The brain is a wonderful organ. It starts working the moment you get up in the morning and does not stop until you get into the office. – Robert Frost
I am not a fan of suits.
I feel like I have to wear them at certain times, because that’s what people do.
But really, there is very little reason in stuffing oneself into polyester or cotton, wearing uncomfortable shoes and constricting the flow of blood to your brain.
The same goes for offices. Why would you leave one box to travel in another box on wheels to then spend the day in a third box?
Wouldn’t it be easier just to stay in the first box and get on with work?
Clearly none of these questions have a right answer – the rules are made by the people who pay you and so you must follow them in order to be paid.
But what if you’re making the rules – how should you arrange things so that they are good?
If you watch a craftsperson at work – say a good joiner constructing a wardrobe – you’ll notice something about them.
They’re not on the phone chatting with their phones held between shoulder and ear, while marking off their gear or fitting a door.
They work in silence, perhaps with some music on in the background, but on the whole fixed on the task – taking care and watching to make sure edges line up and doors close smoothly.
Much of the work we do is craft – and craft nearly always benefits from periods of silence and focus.
The single biggest problem for anyone at work is being interrupted.
An interruption is like an explosion going off in the monastery of your mind.
It stops you doing whatever you’re doing and forces you to pay attention to something else.
If you’ve hired someone to do work for you the best thing you can do is get out of their way and let them do the work.
If they’re young or inexperienced you need to spend time teaching them – and then get out of the way while they practice.
In most organisations there are people who do the work that customers pay for – this is your talent and it creates revenue generating work.
You need to protect and nurture your talent and one way to do this is to think, as Joel Spolsky writes, in terms of abstraction layers.
An abstraction layer is everything you put around your talent to help them focus on the work they need to do.
In programming, for example, that means a comfortable space that they want to spend time in, good machines, and all the books and software tools they need.
Everything else – ordering stationery, sorting out the cleaning, fixing snags – all that sort of stuff needs other people to manage and solve.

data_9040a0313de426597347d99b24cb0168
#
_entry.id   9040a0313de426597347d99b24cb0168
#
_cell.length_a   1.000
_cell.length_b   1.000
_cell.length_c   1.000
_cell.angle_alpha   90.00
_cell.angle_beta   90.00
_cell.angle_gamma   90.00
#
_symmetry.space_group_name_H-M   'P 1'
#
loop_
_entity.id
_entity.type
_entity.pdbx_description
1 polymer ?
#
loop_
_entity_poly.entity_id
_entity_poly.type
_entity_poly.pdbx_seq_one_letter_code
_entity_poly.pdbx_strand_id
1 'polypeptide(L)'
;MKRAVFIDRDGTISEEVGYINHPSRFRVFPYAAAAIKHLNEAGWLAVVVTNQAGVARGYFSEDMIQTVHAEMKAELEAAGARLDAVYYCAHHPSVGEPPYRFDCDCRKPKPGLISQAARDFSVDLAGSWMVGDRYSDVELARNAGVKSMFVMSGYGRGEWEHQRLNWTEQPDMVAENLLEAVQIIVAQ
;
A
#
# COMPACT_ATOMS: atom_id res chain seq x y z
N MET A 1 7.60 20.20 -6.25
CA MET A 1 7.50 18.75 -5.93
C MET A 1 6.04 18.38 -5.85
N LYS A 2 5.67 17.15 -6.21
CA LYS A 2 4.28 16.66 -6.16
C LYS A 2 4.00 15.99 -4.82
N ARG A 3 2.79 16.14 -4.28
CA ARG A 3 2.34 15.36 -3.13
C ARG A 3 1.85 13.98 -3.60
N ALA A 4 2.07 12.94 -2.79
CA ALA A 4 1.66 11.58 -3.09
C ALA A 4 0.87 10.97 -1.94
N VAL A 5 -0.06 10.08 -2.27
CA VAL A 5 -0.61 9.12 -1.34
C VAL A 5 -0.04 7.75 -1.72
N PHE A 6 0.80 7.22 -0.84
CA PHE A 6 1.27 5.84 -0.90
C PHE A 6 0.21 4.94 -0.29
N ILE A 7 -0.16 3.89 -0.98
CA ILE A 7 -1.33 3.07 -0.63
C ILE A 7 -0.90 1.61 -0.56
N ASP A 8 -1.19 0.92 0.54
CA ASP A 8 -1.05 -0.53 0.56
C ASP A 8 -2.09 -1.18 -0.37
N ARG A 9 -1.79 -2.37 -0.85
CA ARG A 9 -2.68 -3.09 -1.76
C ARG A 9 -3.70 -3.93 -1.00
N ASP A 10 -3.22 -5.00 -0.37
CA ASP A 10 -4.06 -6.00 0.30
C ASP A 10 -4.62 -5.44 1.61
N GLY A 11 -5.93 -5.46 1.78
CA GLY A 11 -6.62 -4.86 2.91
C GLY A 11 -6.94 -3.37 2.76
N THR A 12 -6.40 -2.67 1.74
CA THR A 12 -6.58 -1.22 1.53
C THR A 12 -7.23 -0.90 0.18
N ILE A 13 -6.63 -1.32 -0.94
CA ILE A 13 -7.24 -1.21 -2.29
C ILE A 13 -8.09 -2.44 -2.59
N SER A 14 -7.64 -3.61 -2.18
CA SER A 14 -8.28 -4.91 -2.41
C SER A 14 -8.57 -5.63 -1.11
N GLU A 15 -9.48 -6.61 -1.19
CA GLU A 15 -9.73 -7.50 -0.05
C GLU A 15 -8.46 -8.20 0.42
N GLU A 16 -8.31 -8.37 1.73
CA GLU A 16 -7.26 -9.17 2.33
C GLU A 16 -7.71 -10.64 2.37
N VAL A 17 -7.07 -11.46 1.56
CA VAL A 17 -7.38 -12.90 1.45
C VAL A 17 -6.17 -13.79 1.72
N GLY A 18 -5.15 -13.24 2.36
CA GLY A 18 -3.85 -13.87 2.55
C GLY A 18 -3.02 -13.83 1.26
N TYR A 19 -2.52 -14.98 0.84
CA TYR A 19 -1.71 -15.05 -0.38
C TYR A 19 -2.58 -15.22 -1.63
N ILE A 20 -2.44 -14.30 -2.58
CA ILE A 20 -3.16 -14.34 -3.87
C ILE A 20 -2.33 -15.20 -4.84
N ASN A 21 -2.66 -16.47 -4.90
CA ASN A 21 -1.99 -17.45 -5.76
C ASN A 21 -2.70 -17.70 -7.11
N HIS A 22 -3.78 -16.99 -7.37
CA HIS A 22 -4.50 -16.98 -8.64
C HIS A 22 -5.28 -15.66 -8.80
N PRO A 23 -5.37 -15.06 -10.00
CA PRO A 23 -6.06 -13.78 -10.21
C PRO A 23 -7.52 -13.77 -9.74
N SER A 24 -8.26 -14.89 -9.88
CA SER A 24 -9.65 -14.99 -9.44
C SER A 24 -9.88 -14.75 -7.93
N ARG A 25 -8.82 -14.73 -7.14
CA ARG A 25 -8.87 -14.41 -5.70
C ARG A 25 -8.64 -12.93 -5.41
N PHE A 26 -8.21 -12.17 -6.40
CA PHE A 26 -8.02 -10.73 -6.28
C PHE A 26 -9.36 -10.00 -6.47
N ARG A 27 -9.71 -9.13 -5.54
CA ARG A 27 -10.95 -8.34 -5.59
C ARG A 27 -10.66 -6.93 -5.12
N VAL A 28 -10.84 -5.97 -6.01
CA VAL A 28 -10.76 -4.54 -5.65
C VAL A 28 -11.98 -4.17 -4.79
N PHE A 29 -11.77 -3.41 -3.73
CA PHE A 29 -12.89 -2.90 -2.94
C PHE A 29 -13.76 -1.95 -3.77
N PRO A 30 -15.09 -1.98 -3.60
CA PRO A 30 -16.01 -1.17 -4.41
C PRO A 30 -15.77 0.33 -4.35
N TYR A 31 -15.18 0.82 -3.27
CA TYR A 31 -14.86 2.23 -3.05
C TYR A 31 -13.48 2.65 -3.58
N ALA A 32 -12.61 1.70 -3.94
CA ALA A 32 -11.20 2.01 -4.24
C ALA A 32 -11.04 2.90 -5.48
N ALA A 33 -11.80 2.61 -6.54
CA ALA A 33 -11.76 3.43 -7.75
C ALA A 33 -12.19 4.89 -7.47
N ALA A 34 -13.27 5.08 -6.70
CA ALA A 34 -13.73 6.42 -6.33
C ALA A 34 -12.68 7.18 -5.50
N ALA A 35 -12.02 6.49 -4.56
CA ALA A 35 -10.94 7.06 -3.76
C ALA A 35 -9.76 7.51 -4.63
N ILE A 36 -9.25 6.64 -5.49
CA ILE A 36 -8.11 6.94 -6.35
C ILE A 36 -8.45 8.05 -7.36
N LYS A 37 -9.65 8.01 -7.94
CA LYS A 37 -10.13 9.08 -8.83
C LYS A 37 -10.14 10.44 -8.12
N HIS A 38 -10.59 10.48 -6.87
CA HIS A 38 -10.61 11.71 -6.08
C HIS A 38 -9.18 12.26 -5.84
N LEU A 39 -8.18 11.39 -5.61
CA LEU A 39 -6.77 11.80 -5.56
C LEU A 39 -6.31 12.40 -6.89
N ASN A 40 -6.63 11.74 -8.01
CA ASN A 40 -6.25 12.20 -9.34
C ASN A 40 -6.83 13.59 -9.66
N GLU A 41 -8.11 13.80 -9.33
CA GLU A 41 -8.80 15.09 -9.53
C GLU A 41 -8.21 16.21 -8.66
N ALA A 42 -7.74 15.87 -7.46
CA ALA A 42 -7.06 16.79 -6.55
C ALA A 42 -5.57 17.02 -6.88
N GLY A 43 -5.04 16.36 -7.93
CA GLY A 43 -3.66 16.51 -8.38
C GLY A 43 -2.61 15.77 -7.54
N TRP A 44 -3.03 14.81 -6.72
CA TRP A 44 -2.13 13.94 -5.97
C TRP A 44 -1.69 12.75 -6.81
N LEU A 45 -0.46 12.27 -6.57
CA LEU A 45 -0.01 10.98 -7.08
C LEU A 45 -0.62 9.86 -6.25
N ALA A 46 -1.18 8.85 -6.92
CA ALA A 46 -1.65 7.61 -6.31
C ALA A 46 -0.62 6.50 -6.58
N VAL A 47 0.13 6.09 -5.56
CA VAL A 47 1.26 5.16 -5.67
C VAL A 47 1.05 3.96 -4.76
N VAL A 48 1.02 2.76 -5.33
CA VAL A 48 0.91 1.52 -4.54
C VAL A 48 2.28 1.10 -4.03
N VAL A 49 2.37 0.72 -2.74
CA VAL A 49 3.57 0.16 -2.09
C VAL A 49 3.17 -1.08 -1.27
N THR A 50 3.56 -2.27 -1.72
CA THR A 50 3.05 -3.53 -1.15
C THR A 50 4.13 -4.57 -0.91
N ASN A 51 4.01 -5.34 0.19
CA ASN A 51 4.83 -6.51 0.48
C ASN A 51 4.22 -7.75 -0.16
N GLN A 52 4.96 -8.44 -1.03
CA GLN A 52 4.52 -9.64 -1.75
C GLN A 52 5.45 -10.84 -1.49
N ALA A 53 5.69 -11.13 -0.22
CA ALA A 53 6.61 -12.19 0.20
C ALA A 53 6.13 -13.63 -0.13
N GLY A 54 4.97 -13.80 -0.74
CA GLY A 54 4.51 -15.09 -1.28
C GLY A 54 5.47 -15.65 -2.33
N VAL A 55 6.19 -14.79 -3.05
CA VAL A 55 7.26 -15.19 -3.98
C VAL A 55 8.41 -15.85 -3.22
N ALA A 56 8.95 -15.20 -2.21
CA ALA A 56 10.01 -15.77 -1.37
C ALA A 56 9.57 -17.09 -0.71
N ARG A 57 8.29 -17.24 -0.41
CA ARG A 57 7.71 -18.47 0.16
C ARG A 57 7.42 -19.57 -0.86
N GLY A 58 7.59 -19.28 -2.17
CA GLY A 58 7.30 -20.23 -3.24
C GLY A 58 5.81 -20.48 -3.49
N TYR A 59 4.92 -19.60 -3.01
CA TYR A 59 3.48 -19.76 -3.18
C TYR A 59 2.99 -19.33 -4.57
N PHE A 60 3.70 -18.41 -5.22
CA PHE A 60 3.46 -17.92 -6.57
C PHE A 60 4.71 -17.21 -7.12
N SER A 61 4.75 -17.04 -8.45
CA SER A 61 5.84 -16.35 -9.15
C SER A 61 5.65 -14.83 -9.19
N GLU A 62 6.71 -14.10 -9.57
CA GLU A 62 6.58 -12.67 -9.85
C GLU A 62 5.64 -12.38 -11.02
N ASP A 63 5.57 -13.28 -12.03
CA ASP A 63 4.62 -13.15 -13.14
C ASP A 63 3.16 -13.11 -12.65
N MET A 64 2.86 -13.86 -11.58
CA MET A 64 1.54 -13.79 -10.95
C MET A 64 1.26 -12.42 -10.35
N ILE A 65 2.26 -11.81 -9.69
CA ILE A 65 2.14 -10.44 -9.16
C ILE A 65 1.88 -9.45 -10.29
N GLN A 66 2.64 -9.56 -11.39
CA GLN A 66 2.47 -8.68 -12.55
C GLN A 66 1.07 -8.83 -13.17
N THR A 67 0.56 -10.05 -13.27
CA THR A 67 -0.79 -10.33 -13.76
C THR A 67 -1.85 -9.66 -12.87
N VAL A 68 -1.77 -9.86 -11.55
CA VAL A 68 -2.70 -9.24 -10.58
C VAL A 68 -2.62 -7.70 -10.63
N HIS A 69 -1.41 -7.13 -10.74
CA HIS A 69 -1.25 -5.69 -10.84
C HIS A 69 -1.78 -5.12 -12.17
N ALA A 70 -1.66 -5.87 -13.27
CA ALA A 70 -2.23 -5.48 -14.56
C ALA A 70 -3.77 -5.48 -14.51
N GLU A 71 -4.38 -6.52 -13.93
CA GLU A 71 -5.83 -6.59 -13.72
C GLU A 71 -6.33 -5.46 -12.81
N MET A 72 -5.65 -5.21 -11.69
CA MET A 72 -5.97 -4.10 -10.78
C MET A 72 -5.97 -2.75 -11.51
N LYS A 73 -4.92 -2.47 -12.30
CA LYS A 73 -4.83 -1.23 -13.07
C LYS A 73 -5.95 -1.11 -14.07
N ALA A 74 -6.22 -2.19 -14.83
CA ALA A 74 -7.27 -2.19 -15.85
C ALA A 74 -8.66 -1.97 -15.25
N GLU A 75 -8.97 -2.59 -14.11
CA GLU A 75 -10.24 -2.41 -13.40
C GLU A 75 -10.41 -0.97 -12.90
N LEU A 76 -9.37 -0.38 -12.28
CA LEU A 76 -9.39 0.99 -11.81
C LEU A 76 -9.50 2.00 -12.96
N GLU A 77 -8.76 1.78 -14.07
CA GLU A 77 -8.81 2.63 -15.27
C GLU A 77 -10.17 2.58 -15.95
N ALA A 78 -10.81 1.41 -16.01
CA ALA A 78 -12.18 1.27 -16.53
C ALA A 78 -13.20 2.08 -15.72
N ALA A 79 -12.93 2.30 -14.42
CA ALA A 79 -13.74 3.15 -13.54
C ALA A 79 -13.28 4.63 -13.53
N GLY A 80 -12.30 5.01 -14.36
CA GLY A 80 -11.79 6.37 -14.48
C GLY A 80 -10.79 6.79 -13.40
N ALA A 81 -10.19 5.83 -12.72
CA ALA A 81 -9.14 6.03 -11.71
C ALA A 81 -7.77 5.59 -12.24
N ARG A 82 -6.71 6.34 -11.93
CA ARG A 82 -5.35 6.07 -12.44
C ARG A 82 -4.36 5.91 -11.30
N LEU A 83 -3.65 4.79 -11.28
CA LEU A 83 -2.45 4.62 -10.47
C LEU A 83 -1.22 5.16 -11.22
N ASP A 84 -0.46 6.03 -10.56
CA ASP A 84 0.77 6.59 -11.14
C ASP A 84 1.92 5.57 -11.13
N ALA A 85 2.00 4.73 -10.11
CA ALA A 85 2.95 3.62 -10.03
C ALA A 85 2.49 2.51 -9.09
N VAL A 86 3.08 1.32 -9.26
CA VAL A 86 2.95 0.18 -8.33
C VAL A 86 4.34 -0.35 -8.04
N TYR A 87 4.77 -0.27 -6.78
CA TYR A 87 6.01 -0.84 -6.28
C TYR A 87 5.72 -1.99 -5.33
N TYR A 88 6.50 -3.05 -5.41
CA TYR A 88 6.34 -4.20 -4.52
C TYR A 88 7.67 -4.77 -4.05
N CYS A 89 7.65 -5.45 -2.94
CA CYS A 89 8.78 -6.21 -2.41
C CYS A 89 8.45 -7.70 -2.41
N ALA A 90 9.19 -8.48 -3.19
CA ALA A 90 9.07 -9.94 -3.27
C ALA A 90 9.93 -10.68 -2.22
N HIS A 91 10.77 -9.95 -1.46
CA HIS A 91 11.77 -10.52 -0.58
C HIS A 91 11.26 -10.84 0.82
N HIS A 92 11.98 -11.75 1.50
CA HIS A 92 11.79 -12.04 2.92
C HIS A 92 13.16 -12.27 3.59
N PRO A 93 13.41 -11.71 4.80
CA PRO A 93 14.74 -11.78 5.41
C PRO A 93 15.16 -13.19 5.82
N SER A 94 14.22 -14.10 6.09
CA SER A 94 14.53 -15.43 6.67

Managers need to agree what needs doing with the talent then leave them alone.
That can be hard, because everyone wants to feel like they’re doing real work – but much of the time it’s as important to get the system around the real work working nicely for everything to work.
In your computer, for example, if the hard drive is down and the power supply is failing there’s no point in having a fabulous processor because it just won’t work.
The point is that in any system you need all the components to function – because the one that fails will bring down everything.
If the heating fails and the temperature falls to zero the talent can’t do its job – they need the people who enable them to work just as much as the other way around.
Now, if you work for yourself you’ll still want to think in terms of abstraction layers.
What is it you do that is revenue generating?
What else do you do that isn’t – and how can you get others to do it for you – in effect creating an abstraction layer around yourself?
The fact is that the abstraction layer is a cost – you need to pay to put it in place, just like insulation.
But like insulation it saves your energy.
So the question to ask is not whether you need it but how you can afford to put it in place.
How much do you need to earn to add someone to your staff to help you with certain things.
It’s easy to add talent – it pays for itself because it adds to revenue.
It’s less easy to add the support functions you also need just as much.
In the long run, however, that’s what makes it possible to keep talent.
Whether it’s talent you’re hiring or whether it’s your own talent you’re trying to develop.
Because when it comes down to it what you need is time to do real work without being interrupted.
Or having to wear a suit.